About 30% of those with celiac disease have an issue with their spleen not functioning properly or is underactive. I’m going to talk about what the spleen does, how the spleen is affected by celiac, and how that is related to Covid-19.
The spleen is a really important organ. All organs are important but you can live without a spleen. The spleen is located in the upper left quadrant of your abdomen. It helps filter your blood cells to get rid of the old cells that are broken or just not needed anymore. The spleen also stores red blood cells, platelets, and white blood cells. When the spleen detects a virus or bacteria it generates white blood cells to fight the invader.
Some people have had their spleens removed due to an accident or disease. Other organs in the body, like the liver or lymph nodes can take over the functions of the spleen. But removal of the spleen puts you at higher risk for certain infections. Most specifically, there is a higher risk for pneumonia and serious complications from the pneumonia. This is why it is recommended for those with celiac to get the pneumonia vaccine earlier than those without celiac.
About 30%, of those with celiac have a low functioning spleen. They think it may be related to an ongoing folate deficiency. Those with refractory celiac, EATL, other autoimmune disorders, diagnosis at an “old” age (not sure what old age is, doesn’t specify), and those with a history of major infection and/or sepsis. How do you test for spleen function? Doctors look at blood under a microscope to determine if it is “pitted” or there are little divots in the red blood cells. There are more complicated tests, too, but that should be the starting point.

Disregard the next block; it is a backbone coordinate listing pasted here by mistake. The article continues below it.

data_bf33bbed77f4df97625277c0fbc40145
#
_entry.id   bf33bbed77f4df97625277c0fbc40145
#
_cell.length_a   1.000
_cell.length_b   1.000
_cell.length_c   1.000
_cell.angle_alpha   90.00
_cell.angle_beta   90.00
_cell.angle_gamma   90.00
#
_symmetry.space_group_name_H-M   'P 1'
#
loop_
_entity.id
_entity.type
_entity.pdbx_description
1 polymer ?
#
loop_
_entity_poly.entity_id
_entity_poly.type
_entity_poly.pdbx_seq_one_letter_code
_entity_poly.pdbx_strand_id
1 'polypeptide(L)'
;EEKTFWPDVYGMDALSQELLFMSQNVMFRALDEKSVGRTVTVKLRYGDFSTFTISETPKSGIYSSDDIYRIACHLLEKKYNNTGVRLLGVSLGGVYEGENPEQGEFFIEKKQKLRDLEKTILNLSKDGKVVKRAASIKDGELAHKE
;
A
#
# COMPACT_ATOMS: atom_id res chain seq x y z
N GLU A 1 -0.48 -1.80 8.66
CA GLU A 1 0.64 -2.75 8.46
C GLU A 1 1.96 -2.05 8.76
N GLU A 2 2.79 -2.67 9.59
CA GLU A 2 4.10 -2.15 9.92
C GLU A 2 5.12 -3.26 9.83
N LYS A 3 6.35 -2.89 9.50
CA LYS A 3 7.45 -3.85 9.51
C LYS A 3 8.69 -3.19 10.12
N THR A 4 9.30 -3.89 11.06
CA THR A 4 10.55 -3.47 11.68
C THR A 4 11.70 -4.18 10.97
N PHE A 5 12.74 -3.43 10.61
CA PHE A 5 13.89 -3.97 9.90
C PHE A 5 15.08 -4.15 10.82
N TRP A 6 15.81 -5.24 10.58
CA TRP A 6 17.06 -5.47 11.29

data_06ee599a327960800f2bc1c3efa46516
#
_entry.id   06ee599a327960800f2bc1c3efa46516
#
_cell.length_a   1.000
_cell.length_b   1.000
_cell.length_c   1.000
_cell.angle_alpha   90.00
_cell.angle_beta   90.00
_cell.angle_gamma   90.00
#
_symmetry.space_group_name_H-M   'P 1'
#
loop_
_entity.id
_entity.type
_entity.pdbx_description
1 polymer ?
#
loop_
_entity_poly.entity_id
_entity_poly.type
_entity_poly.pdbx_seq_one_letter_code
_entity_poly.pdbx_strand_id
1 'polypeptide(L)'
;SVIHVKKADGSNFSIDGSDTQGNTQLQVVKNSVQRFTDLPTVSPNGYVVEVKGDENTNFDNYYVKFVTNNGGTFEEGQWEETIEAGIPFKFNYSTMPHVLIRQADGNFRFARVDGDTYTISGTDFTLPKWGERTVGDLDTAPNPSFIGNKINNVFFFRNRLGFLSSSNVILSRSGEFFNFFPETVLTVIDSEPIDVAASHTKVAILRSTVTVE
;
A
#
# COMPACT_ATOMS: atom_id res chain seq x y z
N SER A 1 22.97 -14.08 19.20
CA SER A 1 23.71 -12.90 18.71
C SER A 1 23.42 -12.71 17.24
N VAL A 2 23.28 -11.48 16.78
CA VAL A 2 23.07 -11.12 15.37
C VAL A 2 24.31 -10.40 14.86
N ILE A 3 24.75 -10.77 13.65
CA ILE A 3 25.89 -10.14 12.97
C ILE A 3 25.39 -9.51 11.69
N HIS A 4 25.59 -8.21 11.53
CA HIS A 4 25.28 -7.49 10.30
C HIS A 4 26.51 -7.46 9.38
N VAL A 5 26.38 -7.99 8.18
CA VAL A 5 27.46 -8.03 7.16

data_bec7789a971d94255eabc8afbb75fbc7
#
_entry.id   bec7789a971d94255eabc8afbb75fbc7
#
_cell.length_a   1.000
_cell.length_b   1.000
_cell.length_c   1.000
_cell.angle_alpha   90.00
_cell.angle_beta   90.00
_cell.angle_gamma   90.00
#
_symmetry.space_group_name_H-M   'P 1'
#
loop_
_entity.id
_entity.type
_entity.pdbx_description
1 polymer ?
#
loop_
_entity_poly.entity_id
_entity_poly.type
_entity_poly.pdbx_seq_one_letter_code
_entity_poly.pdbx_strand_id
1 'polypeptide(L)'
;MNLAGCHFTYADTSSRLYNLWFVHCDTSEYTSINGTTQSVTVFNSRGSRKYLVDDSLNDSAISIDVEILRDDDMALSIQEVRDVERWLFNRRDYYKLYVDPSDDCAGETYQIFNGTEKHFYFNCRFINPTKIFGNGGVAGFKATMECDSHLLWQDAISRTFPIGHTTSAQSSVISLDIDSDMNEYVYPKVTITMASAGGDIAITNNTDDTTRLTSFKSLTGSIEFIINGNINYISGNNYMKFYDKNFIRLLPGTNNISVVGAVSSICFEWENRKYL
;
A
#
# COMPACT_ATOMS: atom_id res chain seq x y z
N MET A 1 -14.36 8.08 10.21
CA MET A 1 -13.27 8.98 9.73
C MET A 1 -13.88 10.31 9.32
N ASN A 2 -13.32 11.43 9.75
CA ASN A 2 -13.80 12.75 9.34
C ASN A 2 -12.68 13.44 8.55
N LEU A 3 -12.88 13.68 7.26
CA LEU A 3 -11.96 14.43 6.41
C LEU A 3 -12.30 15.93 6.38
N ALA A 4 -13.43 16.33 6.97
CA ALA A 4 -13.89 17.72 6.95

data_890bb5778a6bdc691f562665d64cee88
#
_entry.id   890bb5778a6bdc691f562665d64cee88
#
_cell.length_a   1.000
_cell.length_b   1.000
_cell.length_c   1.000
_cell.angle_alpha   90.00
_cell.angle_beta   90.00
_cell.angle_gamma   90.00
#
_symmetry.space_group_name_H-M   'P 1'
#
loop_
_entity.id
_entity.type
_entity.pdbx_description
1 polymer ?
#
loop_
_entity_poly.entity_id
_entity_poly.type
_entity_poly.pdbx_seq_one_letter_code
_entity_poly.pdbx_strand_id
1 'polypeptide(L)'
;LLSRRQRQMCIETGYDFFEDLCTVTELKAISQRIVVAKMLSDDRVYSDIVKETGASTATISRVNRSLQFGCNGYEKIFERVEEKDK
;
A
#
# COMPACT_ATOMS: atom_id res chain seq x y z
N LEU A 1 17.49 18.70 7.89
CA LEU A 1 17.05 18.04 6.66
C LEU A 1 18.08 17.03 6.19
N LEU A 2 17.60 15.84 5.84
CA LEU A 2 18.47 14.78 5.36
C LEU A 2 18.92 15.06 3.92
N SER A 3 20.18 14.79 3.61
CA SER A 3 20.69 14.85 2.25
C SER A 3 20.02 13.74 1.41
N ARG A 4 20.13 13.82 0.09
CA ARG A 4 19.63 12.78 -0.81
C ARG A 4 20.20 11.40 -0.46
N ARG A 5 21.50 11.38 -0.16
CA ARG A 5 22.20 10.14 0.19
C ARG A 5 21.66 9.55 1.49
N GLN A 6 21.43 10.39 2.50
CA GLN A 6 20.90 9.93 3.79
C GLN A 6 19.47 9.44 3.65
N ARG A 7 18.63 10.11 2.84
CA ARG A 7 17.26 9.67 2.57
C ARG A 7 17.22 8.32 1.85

Why is all of this information about your spleen important, especially right now. Two days ago, I looked at the Coeliac UK site and they had a link saying that people with hyposplenism (low functioning spleen) had a higher risk of complications from Covid-19. Today, that information has changed. I started writing this article without checking the information today. The BeyondCeliac web site says that anyone with hyposplenism and celiac are at higher risk for any infection, including Covid-19.
I think the information is still valid about hyposplenism and celiac, but my information about it making someone more susceptible to Covid-19 is evolving. Anyway, the current recommendations for those with spleen disease are at risk for more infections and more severe disease in general. I’m not a doctor, but I think people with hyposplenism and celiac should be extra careful during this pandemic. It can’t hurt!
This is simply information to add to your pile of information about celiac disease. It is to help you understand celiac disease and its various complications. It is something to discuss with your doctor if you are having significant recurring septic infections, pneumonia, and potentially the pneumonia vaccine.
As always during this pandemic wash your hands, practice social distancing, and follow the recommendations from your local public health officials.